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Sustaining and Institutionalizing Classroom Assessments in Liberia’s Accelerated Learning Program

Tue, March 24, 1:45 to 3:15pm, Hyatt Regency Miami, Floor: 24th, Petite Suite #1

Group Submission Type: Formal Panel Session (English)

Proposal

This panel presentation will discuss lessons learned from the development of an assessment system and materials for the Accelerated Learning Program in Liberia.
Globally, approximately 263 million children and youth are out of school. Poverty, conflict, and other forms of marginalization can limit a child’s ability to attend school and make it difficult for them to complete school. The United Nation’s Sustainable Development Goals outline a global commitment to ensuring universal access to a quality primary education; although, for some children, the formal school system may not be an option. Accelerated learning programs are flexible education programs aimed at providing quality and age-appropriate learning for out-of-school and over-age children. These programs, with a focus on quality teaching and learning approaches, provide all learners with certified education that is equivalent to the conventional school system and delivered in a way that is more accessible than the formal system. Using an accelerated curriculum, learners complete primary school in a shorter amount of time, building key literacy, numeracy, and socio-emotional skills.
Approximately 62% of primary-aged children in Liberia are out of school. In 1998, the government of Liberia introduced the Accelerated Learning Program (ALP) as an alternative mechanism to enable over-aged and out-of-school learners. The target audience was children whose education had been disrupted during the country’s prolonged civil war as a way to provide flexible and relevant education to these learners. ALP condenses six years of the primary education cycle into three years. The program is delivered in three levels, each equivalent to two years of primary schooling. It is based on the national curriculum and covers four core subjects—mathematics, science, language arts, and social studies—and various life skills—employability training, conflict resolutions, and parenting—to meet the evolving needs of over-age learners.
Since then, the government of Liberia has also enacted the Learner Eligibility, Assessment, and Certification Policy, which stipulates that all schools implementing the ALP will use a standardized level-completion assessment. Approved by the Ministry of Education (MoE), the standardized assessments promote consistency across programs and assure learners’ readiness; they are administered by a trained teacher, monitored by the school principal, and results are certified by each district’s education officer. Learners complete summative assessments at the end of levels I, II, and III; learners also complete a placement assessment when they enter the program to ensure they enroll at the correct level.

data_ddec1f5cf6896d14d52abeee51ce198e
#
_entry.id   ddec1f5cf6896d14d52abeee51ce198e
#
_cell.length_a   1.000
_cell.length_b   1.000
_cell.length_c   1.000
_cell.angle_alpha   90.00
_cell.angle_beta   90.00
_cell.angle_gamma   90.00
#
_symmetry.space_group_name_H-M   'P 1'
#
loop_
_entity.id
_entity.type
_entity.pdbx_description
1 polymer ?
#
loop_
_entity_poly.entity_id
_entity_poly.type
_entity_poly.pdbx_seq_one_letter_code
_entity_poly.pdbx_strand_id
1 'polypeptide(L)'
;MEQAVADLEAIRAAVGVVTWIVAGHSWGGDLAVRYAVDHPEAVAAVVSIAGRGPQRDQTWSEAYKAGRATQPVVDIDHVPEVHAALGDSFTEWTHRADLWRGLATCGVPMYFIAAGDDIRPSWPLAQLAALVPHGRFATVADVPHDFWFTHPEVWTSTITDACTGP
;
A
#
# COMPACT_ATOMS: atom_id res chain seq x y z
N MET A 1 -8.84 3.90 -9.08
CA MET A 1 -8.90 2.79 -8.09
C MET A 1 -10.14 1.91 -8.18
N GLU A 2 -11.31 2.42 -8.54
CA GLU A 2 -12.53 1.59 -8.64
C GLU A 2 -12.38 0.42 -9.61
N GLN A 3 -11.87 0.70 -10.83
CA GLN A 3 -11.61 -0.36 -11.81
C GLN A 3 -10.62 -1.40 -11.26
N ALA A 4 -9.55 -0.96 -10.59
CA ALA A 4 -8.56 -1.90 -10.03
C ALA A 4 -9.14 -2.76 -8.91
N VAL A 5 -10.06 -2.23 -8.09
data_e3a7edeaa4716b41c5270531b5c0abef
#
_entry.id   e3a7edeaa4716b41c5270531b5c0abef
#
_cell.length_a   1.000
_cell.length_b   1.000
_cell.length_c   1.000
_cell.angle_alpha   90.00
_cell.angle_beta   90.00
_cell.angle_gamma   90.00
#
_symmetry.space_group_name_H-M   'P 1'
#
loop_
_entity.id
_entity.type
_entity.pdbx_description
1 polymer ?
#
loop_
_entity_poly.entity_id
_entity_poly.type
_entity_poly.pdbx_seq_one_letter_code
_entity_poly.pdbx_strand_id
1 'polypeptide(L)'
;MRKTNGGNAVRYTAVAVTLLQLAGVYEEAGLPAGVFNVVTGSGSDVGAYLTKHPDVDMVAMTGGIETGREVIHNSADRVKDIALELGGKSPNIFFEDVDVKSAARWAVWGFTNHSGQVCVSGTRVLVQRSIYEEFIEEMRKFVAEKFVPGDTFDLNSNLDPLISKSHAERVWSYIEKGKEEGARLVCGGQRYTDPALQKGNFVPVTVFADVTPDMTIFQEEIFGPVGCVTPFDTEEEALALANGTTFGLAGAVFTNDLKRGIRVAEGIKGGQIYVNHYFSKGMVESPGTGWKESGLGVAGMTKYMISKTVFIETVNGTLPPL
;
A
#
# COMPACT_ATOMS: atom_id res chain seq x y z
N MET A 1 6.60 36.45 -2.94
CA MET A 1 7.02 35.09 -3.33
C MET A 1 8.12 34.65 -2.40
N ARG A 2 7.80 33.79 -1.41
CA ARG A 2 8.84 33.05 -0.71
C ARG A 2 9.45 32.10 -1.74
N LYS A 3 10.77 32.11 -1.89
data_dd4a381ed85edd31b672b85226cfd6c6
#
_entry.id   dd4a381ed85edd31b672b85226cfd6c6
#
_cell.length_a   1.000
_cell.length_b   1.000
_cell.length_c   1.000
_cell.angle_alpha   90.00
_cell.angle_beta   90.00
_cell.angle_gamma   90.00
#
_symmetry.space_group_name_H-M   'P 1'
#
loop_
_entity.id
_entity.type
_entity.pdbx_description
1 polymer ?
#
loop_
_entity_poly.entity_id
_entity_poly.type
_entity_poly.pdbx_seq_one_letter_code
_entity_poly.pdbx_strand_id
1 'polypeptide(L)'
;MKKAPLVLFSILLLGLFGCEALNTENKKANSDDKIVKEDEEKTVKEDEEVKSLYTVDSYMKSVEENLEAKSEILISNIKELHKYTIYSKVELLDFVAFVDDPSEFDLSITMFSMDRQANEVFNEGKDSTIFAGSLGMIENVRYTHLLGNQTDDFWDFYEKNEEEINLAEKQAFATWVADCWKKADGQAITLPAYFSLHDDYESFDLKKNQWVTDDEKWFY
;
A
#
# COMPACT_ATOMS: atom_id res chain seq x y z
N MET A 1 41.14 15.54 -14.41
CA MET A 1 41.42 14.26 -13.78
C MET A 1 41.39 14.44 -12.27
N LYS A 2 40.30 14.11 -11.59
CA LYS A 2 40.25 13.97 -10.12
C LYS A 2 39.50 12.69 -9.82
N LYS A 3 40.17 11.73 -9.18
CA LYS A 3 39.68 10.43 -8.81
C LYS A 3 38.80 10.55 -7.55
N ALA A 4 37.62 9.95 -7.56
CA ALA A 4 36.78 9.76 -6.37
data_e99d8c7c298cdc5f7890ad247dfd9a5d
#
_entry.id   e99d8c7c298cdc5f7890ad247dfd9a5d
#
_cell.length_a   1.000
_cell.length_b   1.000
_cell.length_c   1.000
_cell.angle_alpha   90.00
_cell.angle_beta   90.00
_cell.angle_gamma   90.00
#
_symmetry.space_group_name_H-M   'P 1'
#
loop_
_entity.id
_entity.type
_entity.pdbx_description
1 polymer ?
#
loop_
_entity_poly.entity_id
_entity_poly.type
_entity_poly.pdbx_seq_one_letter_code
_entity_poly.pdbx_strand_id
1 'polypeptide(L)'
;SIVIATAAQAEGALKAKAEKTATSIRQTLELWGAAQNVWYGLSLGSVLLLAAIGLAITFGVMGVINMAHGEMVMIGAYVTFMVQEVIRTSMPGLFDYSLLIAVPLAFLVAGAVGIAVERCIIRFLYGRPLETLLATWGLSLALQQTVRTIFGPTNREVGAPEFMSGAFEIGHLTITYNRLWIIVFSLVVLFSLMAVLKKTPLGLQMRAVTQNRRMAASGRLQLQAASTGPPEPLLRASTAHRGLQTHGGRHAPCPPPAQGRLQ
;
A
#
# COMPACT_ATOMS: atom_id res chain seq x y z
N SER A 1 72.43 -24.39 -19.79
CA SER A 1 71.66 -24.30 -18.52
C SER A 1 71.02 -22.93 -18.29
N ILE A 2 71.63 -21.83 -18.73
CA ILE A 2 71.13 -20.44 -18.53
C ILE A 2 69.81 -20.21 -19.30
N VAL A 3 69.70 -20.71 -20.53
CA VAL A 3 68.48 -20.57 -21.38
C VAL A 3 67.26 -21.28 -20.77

To develop these assessments, the Accelerated Quality Education for Liberian Children (AQE) team mapped mathematics, science, language arts, and social studies skills from the MoE primary school curriculum to the ALP curriculum. AQE developed assessment questions, often with multiple sub-items, as the assessment content. Questions’ sub-items reflect increasing levels of difficulty within each skill. They also provide an opportunity to evaluate various facets of each skill and determine the most contextually appropriate manner to assess content. AQE piloted the assessment questions in conventional primary schools to validate the contents’ reliability in accurately assessing learners’ performance, and determining whether a student is ready to be promoted to the next level of the ALP. After piloting, the final grade-level questions were combined into assessments that correspond to ALP’s levels and could be used for placement and completion.
In addition to the assessments, AQE developed supplementary materials, including assessor guides, scoring guides, and training modules, that support the MoE, school principals, and teachers in implementing and managing the assessment system. Through focus group discussions, key informant interviews, and targeted observations, AQE refined the assessment system with a focus on sustainability and institutionalization. Working closely with the MoE, AQE is endeavoring to institutionalize the assessment system through capacity building for central-, county-, district-, and school-level personnel around assessment validation, implementation, scoring, and certification. Through their combined efforts, learners will be promoted and transitioned through the Liberian formal school system.

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